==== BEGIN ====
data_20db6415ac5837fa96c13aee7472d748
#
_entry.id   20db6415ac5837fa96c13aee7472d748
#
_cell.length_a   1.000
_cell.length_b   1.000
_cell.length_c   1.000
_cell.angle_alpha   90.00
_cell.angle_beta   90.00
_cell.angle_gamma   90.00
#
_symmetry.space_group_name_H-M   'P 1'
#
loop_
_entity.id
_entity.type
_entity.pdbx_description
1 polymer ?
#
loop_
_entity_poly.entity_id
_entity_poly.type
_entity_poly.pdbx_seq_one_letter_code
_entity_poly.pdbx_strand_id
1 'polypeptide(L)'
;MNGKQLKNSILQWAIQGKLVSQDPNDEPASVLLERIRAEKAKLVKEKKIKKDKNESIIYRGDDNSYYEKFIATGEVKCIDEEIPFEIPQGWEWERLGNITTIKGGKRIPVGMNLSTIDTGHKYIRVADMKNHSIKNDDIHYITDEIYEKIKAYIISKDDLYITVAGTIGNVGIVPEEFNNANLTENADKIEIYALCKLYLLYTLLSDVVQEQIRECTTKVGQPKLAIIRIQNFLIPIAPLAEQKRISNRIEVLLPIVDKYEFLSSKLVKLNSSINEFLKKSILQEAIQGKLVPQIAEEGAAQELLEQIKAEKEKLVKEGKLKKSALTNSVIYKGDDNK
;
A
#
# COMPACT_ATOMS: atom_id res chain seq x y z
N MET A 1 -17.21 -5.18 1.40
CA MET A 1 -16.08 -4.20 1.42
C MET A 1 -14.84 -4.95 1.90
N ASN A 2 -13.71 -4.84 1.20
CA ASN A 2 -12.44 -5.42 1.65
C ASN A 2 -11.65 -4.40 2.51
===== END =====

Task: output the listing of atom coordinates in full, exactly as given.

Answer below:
data_20db6415ac5837fa96c13aee7472d748
#
_entry.id   20db6415ac5837fa96c13aee7472d748
#
_cell.length_a   1.000
_cell.length_b   1.000
_cell.length_c   1.000
_cell.angle_alpha   90.00
_cell.angle_beta   90.00
_cell.angle_gamma   90.00
#
_symmetry.space_group_name_H-M   'P 1'
#
loop_
_entity.id
_entity.type
_entity.pdbx_description
1 polymer ?
#
loop_
_entity_poly.entity_id
_entity_poly.type
_entity_poly.pdbx_seq_one_letter_code
_entity_poly.pdbx_strand_id
1 'polypeptide(L)'
;MNGKQLKNSILQWAIQGKLVSQDPNDEPASVLLERIRAEKAKLVKEKKIKKDKNESIIYRGDDNSYYEKFIATGEVKCIDEEIPFEIPQGWEWERLGNITTIKGGKRIPVGMNLSTIDTGHKYIRVADMKNHSIKNDDIHYITDEIYEKIKAYIISKDDLYITVAGTIGNVGIVPEEFNNANLTENADKIEIYALCKLYLLYTLLSDVVQEQIRECTTKVGQPKLAIIRIQNFLIPIAPLAEQKRISNRIEVLLPIVDKYEFLSSKLVKLNSSINEFLKKSILQEAIQGKLVPQIAEEGAAQELLEQIKAEKEKLVKEGKLKKSALTNSVIYKGDDNK
;
A
#
# COMPACT_ATOMS: atom_id res chain seq x y z
N MET A 1 -17.21 -5.18 1.40
CA MET A 1 -16.08 -4.20 1.42
C MET A 1 -14.84 -4.95 1.90
N ASN A 2 -13.71 -4.84 1.20
CA ASN A 2 -12.44 -5.42 1.65
C ASN A 2 -11.65 -4.40 2.51